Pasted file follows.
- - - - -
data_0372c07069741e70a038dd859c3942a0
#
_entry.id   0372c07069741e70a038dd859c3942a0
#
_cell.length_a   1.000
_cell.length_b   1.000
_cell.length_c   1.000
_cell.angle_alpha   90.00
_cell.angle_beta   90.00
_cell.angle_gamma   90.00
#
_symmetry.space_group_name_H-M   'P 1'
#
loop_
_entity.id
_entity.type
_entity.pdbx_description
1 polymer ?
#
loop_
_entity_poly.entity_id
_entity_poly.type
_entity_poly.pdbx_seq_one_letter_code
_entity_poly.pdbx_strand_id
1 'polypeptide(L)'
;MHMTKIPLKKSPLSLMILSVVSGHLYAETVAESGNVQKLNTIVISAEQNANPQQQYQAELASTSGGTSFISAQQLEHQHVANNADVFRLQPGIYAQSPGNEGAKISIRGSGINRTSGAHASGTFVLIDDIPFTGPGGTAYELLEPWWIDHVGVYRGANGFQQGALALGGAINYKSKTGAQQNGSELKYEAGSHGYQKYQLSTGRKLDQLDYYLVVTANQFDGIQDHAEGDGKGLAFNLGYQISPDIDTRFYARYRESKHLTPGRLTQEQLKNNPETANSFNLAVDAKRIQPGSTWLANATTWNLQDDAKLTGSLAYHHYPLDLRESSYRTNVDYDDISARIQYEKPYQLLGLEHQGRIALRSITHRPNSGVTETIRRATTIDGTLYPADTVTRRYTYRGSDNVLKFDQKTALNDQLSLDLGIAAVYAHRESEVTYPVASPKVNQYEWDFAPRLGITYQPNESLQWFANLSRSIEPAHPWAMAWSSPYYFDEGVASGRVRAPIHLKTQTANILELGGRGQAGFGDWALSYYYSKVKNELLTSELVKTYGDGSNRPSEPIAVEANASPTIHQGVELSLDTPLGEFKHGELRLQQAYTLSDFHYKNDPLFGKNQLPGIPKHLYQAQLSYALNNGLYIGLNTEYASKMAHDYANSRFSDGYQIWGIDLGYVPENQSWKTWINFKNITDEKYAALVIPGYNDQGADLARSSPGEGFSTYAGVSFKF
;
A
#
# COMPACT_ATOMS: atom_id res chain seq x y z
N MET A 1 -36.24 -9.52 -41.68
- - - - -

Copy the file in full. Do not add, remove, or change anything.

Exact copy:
data_0372c07069741e70a038dd859c3942a0
#
_entry.id   0372c07069741e70a038dd859c3942a0
#
_cell.length_a   1.000
_cell.length_b   1.000
_cell.length_c   1.000
_cell.angle_alpha   90.00
_cell.angle_beta   90.00
_cell.angle_gamma   90.00
#
_symmetry.space_group_name_H-M   'P 1'
#
loop_
_entity.id
_entity.type
_entity.pdbx_description
1 polymer ?
#
loop_
_entity_poly.entity_id
_entity_poly.type
_entity_poly.pdbx_seq_one_letter_code
_entity_poly.pdbx_strand_id
1 'polypeptide(L)'
;MHMTKIPLKKSPLSLMILSVVSGHLYAETVAESGNVQKLNTIVISAEQNANPQQQYQAELASTSGGTSFISAQQLEHQHVANNADVFRLQPGIYAQSPGNEGAKISIRGSGINRTSGAHASGTFVLIDDIPFTGPGGTAYELLEPWWIDHVGVYRGANGFQQGALALGGAINYKSKTGAQQNGSELKYEAGSHGYQKYQLSTGRKLDQLDYYLVVTANQFDGIQDHAEGDGKGLAFNLGYQISPDIDTRFYARYRESKHLTPGRLTQEQLKNNPETANSFNLAVDAKRIQPGSTWLANATTWNLQDDAKLTGSLAYHHYPLDLRESSYRTNVDYDDISARIQYEKPYQLLGLEHQGRIALRSITHRPNSGVTETIRRATTIDGTLYPADTVTRRYTYRGSDNVLKFDQKTALNDQLSLDLGIAAVYAHRESEVTYPVASPKVNQYEWDFAPRLGITYQPNESLQWFANLSRSIEPAHPWAMAWSSPYYFDEGVASGRVRAPIHLKTQTANILELGGRGQAGFGDWALSYYYSKVKNELLTSELVKTYGDGSNRPSEPIAVEANASPTIHQGVELSLDTPLGEFKHGELRLQQAYTLSDFHYKNDPLFGKNQLPGIPKHLYQAQLSYALNNGLYIGLNTEYASKMAHDYANSRFSDGYQIWGIDLGYVPENQSWKTWINFKNITDEKYAALVIPGYNDQGADLARSSPGEGFSTYAGVSFKF
;
A
#
# COMPACT_ATOMS: atom_id res chain seq x y z
N MET A 1 -36.24 -9.52 -41.68